Lasting Powers of Attorney

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A Lasting Power of Attorney – often called an LPA for short – is a document under which a
person (the ‘Donor’) gives authority to one or more other persons (the ‘Attorneys’) to carry
out matters on his or her behalf.

LPAs were introduced to replace Enduring Powers of Attorney (EPAs), which can no longer
be made. However, an EPA made before 1st October 2007 can still be used indefinitely.
(Although, as EPAs don’t apply to health & welfare matters, you may wish to set up a
separate LPA to cover these.)

There are two types of LPAs, either or both of which we should be happy to set up for you.

These are:
– Property & Financial Affairs
– Health & Welfare

A Property & Financial Affairs LPA allows your attorney (who will be a responsible person
or persons of your choosing) to manage your financial and property affairs for you when
you’re unable to do so. This may be temporary, for example if you have had an accident, or
permanent.

This means you can authorise them to write cheques on your behalf, pay bills or claim
benefits for you.

By planning ahead, you’re able to give your instructions while you are of sound mind, and in
anticipation of the possibility of not being capable at some future date.

This provides invaluable peace-of-mind in the unfortunate eventuality of you being rendered
incapable of managing your own affairs.

A Health & Welfare LPA allows you to authorise someone to make health and welfare
decisions for you and can only be used if you lose the necessary mental capacity.

Your attorney will be then able to make decisions about where you live and your day-to-day
care, having already discussed this with you.

They will also be able to refuse or consent to medical treatment on your behalf, if you wish.

So, what are the problems if you don’t have an LPA?

Well, having no LPA in place could cause untold distress to both you and to your loved ones,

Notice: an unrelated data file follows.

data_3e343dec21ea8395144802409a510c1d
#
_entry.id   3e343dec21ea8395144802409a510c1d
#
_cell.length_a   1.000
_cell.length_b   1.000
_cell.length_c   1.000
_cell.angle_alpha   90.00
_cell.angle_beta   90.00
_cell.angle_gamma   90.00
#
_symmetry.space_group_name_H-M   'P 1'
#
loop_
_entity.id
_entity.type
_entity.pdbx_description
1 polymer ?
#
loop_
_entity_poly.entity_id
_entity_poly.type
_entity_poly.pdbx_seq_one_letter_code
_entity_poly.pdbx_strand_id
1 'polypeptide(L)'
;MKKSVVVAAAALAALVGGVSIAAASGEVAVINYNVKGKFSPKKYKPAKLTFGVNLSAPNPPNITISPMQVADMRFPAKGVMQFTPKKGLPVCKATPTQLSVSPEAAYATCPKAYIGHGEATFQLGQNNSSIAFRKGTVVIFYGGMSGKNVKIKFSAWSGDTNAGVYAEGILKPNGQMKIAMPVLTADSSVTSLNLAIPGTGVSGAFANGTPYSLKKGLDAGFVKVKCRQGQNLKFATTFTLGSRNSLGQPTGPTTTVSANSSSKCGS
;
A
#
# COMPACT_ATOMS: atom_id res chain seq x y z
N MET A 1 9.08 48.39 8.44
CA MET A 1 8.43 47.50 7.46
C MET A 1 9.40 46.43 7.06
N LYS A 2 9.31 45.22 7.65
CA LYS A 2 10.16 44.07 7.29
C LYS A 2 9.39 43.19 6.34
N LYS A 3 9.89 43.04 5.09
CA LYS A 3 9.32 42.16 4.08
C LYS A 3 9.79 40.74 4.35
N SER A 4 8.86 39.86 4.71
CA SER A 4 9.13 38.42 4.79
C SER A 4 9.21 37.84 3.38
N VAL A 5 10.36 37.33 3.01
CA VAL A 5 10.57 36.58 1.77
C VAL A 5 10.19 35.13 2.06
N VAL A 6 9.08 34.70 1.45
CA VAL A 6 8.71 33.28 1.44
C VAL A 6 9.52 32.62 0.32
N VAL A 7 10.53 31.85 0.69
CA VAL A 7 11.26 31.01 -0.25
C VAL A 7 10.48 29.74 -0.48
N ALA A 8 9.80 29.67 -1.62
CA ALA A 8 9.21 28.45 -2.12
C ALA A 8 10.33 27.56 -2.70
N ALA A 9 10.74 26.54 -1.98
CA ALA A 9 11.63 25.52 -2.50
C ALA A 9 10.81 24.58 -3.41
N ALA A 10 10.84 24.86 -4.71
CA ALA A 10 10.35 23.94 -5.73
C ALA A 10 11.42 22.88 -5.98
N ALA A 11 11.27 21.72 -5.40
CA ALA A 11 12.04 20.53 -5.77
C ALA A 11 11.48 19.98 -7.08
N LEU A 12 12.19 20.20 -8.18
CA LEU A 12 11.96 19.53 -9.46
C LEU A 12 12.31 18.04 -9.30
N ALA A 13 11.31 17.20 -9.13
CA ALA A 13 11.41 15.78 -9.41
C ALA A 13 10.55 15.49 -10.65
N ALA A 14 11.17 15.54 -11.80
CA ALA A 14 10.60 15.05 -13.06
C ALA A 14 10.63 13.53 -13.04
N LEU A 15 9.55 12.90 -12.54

creating problems that could easily have been avoided.

If you were struck down by sudden illness or disability (such as a stroke) there would
inevitably be considerable delays before care fees could be paid or your home sold (if
necessary), and important decisions could be made. If you no longer have the mental capacity
to have an LPA drawn up, the Court of Protection would usually become involved with you
having to make an application for a Deputyship Order – a time-consuming, expensive and
frustrating exercise which could have been avoided if a registered LPA Attorney had been in
place.

People ask us what problems might arise by trying to draw one up yourself?

Well, these are generally due to people not having enough knowledge of the law, but then
why would they if they’re not specialist solicitors. For example, you may be your spouse’s
sole attorney, and you may want to downsize and sell your home, which you own jointly with
your spouse. If your spouse has lost their mental capacity, you can’t sign the sale contract on
your home both in your capacity as a co-owner and also as your spouse’s attorney. For that
reason, if your circumstances are similar to this then it would be sensible to have your spouse
and also one of your children as your attorneys so that the problem I’ve just described
wouldn’t arise.

If you think you should have LPAs in place – and frankly we believe that everyone should –
then get in touch and we’ll be happy to discuss them with you and answer any queries you
might have.

Download our free “Lasting Powers of Attorney” E booklet by completing the form below!

 
 
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